Nigeria’s crude oil production has fallen from 2 million barrels per day to as low as 1.27 million barrels per day.
This comes amid the shutdown of two major export grades.
According to direct communication with the Organisation of Petroleum Exporting Countries (OPEC), the country produced 1.269 million barrels per day last month. The 13 members OPEC cartel, in its new released monthly oil market report for the month of April, said Nigeria recorded the biggest decline of 157,000 barrels per day in March.
Few days after Italy’s Eni lifted force majeure on Brass River crude oil exports from Nigeria in February, the Minister of State for Petroleum Resources, Ibe Kachikwu, said crude-oil production had risen to two million bpd.
However, early March, Shell Nigeria Exploration and Production Company Limited (SNEPCo) shut down the Bonga field to enable it commence turnaround maintenance on it, a development that has reduced oil production and exports. According to the Nigerian National Petroleum Corporation (NNPC) at the Forcados terminal alone, about 300,000 bpd to 330,000 bpd were shut in since February 2016 following the force majeure declared by the SPDC.
In October last year, Shell resumed export of crude oil from the Forcados terminal following repairs, but the production wells were shut-in again due to the shutdown of the Trans Forcados Pipeline on November 9, 2016 as a result of sabotage on the 48-inch crude export line.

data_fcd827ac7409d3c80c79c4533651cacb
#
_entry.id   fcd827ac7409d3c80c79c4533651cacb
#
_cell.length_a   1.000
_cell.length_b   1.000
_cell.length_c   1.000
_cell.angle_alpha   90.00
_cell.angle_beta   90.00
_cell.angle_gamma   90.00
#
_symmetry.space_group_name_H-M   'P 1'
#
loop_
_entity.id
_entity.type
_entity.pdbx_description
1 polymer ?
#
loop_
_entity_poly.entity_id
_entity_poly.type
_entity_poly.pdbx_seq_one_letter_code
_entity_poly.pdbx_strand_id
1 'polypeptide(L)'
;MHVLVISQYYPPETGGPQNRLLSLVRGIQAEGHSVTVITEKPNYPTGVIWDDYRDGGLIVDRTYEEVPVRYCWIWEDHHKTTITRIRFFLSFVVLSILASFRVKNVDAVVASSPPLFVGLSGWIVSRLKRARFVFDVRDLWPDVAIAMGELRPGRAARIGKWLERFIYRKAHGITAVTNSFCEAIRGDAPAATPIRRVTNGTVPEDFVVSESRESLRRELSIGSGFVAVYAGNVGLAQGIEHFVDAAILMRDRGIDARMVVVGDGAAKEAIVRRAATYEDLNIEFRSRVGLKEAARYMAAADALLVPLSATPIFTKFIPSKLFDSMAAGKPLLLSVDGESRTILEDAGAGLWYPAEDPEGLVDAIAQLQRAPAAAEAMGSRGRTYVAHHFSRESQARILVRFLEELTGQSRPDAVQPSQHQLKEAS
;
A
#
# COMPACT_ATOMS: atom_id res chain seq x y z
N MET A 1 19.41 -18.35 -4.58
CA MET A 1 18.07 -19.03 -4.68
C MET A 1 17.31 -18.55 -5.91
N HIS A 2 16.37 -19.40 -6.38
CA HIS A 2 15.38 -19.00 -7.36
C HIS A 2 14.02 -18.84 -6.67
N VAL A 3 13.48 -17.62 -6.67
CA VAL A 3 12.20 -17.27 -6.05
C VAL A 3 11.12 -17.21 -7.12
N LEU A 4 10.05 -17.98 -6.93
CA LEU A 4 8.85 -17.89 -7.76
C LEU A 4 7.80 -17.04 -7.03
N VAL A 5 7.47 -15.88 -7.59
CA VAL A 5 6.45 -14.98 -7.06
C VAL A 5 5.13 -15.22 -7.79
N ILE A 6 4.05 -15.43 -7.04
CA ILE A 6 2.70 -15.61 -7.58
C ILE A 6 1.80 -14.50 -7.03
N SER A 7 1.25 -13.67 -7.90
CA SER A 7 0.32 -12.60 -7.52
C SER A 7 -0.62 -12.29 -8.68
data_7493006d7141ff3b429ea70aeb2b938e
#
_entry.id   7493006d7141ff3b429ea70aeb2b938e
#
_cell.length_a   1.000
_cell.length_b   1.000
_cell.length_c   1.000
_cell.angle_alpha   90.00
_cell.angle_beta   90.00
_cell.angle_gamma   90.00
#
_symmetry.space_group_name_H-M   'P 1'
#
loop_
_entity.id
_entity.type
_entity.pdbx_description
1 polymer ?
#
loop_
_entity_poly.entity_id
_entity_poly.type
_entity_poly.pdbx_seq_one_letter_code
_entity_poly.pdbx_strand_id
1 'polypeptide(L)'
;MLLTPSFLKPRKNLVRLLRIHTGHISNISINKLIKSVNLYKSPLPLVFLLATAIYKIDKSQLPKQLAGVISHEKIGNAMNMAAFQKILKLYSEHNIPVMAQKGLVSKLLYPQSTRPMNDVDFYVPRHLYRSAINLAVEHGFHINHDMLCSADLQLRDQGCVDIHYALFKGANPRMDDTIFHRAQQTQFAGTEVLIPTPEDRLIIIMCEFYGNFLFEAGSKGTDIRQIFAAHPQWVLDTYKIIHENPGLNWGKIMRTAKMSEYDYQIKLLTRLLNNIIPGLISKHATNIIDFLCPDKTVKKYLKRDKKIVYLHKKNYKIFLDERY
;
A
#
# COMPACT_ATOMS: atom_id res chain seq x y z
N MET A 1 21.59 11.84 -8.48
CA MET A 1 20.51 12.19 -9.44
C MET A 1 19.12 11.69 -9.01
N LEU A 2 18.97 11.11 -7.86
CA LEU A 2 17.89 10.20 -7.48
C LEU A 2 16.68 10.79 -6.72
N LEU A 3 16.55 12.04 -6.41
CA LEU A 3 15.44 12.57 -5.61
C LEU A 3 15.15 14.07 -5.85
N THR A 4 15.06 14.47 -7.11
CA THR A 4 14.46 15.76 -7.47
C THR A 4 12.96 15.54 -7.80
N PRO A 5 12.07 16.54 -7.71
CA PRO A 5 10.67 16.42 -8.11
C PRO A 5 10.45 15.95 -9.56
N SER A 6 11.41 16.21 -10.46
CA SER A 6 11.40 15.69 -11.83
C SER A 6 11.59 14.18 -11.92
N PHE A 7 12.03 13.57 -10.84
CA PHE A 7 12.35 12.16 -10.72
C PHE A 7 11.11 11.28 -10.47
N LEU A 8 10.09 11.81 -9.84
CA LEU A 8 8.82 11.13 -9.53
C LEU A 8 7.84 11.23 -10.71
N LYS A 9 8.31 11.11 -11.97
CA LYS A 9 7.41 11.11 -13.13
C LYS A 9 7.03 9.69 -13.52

While Nigeria had consistently been Africa’s largest oil exporter, its loadings have fallen below those of Angola several times over the past year as it dealt with militant attacks on oil infrastructure in the Niger Delta.
The NNPC said in its latest monthly report that the Federal Government’s engagement with the Niger Delta militants had continued to enhance production.
According to the corporation, areas much affected by the militant activities are the onshore and shallow water assets, where government’s share is high. Hence, sustained security of onshore and shallow water locations remains a priority to restore production to peak levels.
Author: Staff Writer